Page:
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George Clooney’s Up in the Air had prescient insights about how to stay grounded

The Guardian
The Guardian
 2022-12-06
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George Clooney and Vera Farmiga as frequent flyers Ryan Bingham and Alex Goran in Jason Reitman’s 2009 film Up in the Air.

Plane food, cabin luggage and airport security: we’re slowly becoming reacquainted with flying again. But back in 2009, with the release of Up in the Air, no one could have foreseen our new reality. Least of all Ryan Bingham (George Clooney), who lives his life in the sky.

Working for a career transition counselling company, Bingham travels across the US and fires people for a living. His side hustle is a mission to reach 10m frequent flyer miles.

Opening with aerial views of paddocks, sprawling cities and runways, Up in the Air implores you to travel. Travelling light (using the rolled clothes method) and passing seamlessly through security body scans, Bingham’s door-to-door transit through the airport is all class. He waves loyalty cards at every entry and every exit; his elite traveller status is sexy, and he knows it.

But back at company headquarters, fresh graduate Natalie Keener (Anna Kendrick) proposes a new plan for the company, preempting the move to online working and charming company executives with the efficiency and cost-saving benefits of video conferencing. Travel budget slashed! More time with family! What more could you want?

Bingham is good at his job and is tasked with teaching Keener the ropes. Letting staff go gently and with their dignity intact is vital to his craft. He ensures they leave with a glimmer of hope for a better future, instead of rage that makes them want to trash their office.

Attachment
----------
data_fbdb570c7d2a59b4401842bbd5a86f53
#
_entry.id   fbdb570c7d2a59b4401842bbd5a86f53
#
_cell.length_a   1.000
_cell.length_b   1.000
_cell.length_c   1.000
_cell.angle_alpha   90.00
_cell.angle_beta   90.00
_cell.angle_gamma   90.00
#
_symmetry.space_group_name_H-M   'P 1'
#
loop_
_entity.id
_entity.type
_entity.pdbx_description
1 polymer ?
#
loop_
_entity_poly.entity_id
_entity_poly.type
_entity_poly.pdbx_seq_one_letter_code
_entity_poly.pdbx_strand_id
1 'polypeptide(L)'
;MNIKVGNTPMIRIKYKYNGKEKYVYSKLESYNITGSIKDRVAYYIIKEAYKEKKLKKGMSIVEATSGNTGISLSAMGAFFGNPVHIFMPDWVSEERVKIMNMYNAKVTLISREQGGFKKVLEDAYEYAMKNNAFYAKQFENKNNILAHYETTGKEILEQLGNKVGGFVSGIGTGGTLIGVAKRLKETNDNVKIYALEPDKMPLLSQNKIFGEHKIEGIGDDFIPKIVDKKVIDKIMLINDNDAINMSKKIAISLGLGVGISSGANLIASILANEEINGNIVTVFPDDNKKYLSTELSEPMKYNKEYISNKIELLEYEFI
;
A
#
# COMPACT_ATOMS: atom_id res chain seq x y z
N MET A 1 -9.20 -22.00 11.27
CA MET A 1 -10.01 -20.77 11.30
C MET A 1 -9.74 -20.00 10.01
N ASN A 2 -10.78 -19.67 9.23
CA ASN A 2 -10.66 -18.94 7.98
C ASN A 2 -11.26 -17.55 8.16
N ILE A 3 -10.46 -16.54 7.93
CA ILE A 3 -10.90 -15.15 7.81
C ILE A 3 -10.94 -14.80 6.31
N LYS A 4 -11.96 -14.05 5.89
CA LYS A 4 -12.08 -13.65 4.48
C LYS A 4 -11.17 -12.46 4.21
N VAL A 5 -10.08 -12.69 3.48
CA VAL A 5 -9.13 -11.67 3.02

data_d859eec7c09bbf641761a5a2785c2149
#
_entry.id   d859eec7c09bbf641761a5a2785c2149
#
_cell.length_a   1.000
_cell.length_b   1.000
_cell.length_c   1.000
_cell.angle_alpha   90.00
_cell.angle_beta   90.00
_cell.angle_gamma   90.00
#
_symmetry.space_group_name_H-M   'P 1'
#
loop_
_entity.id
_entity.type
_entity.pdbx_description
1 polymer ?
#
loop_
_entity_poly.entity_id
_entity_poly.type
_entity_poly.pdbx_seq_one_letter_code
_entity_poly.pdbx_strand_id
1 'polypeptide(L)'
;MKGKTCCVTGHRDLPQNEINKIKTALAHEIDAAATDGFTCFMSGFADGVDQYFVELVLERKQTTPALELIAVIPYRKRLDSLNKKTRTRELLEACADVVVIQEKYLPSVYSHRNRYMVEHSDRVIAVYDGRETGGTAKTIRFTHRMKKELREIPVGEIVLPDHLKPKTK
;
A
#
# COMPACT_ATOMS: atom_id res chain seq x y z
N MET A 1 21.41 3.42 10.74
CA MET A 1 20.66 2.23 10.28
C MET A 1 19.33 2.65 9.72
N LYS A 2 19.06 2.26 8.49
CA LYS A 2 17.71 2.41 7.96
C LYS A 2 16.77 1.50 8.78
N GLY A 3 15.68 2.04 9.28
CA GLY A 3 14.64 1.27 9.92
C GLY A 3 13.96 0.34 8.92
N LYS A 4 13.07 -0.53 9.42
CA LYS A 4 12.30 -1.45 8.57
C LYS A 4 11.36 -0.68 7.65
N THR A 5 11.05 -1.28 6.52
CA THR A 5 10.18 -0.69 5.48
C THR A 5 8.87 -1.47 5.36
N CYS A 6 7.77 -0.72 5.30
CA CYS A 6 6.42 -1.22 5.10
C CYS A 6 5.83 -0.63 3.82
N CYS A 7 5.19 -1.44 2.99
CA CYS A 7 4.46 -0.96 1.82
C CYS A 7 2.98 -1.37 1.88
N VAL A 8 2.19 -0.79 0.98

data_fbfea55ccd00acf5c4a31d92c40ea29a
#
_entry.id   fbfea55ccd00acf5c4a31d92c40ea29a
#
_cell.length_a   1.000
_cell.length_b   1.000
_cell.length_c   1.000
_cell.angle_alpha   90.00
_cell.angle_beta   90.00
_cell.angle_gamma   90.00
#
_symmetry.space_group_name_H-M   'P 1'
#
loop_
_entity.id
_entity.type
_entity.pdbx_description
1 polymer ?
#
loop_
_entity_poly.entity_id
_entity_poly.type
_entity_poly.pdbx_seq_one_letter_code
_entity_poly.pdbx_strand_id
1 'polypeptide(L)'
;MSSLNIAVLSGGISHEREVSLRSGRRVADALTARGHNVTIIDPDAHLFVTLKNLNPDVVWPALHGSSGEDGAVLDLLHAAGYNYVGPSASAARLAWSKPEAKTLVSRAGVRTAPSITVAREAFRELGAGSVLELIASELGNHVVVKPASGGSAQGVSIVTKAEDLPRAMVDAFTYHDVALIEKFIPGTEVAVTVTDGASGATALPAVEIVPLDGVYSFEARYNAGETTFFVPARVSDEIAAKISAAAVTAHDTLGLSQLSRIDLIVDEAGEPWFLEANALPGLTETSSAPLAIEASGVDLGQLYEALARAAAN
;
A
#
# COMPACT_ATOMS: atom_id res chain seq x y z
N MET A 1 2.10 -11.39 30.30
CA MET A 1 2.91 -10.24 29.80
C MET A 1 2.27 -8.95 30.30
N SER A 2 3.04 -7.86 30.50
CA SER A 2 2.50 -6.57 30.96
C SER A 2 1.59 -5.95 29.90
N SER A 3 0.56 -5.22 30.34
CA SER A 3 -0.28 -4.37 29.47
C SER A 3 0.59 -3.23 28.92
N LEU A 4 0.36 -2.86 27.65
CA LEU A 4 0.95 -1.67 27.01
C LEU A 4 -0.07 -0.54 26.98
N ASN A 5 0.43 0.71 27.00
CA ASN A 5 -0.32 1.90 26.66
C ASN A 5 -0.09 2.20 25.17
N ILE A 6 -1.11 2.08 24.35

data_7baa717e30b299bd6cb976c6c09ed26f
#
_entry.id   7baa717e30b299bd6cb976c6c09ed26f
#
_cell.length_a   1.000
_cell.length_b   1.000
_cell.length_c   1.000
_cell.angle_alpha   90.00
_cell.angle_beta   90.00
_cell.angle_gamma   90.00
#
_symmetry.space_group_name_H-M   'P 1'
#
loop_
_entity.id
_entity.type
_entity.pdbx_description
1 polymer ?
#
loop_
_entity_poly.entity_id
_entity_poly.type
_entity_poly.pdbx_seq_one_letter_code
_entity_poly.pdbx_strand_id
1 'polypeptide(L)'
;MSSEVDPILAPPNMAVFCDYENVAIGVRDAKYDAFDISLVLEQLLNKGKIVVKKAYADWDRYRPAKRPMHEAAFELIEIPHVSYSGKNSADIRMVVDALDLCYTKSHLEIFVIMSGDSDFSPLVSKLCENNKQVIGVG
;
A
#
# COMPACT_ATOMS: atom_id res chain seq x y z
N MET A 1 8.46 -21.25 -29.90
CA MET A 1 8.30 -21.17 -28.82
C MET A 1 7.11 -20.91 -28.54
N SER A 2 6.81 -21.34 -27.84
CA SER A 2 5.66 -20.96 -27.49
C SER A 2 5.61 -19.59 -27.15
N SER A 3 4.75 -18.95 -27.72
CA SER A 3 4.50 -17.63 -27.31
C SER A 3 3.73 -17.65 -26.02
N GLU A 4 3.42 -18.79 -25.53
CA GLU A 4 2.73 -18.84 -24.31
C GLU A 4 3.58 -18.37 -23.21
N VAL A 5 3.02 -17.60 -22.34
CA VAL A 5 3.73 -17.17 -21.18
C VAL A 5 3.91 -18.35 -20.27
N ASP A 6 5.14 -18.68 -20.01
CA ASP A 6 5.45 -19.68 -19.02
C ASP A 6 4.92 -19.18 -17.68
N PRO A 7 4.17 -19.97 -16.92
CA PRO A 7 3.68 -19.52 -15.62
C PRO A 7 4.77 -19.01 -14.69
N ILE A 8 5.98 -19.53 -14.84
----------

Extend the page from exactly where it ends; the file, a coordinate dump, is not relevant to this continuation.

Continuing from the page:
But Bingham is living the ultimate paradox. He is isolated yet surrounded by people and spends “322 days on the road and 43 miserable days at home” in an apartment that looks less comfortable than any hotel room. With his sister’s wedding looming, his family are eager for him to have a presence in their life and struggle to see the benefits of his transitory lifestyle. His new protege is also perplexed and becomes increasingly frustrated by his persona.

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Ryan Bingham (George Clooney) and Natalie Keener (Anna Kendrick) in Up in the Air, a film which earned them both Oscar nominations. Photograph: Dale Robinette

However, Alex Goran (Vera Farmiga), another frequent flyer, gets it. She is equally charmed by travel’s luxury perks (none of us can go past a hotel dressing gown and slippers, right?) and the lure of love threatens to disrupt Bingham’s ordered way of life.

Nominated for six Oscars including best picture, Up in the Air is unassuming, but Juno director Jason Reitman brings the same level of light and dark to this comedy-drama, which is laced with profound sentiments about whether to be wed to work or family, the road or home soil.

Clooney is suave but vulnerable, direct but full of wit. The role earned him his second Oscar nomination for best actor. Alongside him, Kendrick also received an early career nomination for best supporting actress, embodying a polished and driven go-getter, but with a softness similar to that which made her edgy character in 2012 comedy Pitch Perfect so lovable.

The veneer of life on the road does start to crack. In between a gatecrashed party, broken hearts, an uncomfortable wedding gimmick and a fair share of counselling off the clock, just as we have learned in the pandemic era, ethically and emotionally, some things are better done face to face.

A man who has definitely never been paged at the last minute, left something behind at the gate or had to throw out a pair of shoes to free up luggage space, “to know me is to fly with me”, Bingham says. But for most of us, being up in the air is temporary. We return to our family and home. So in the end, he faces the ultimate choice: which will keep him grounded?

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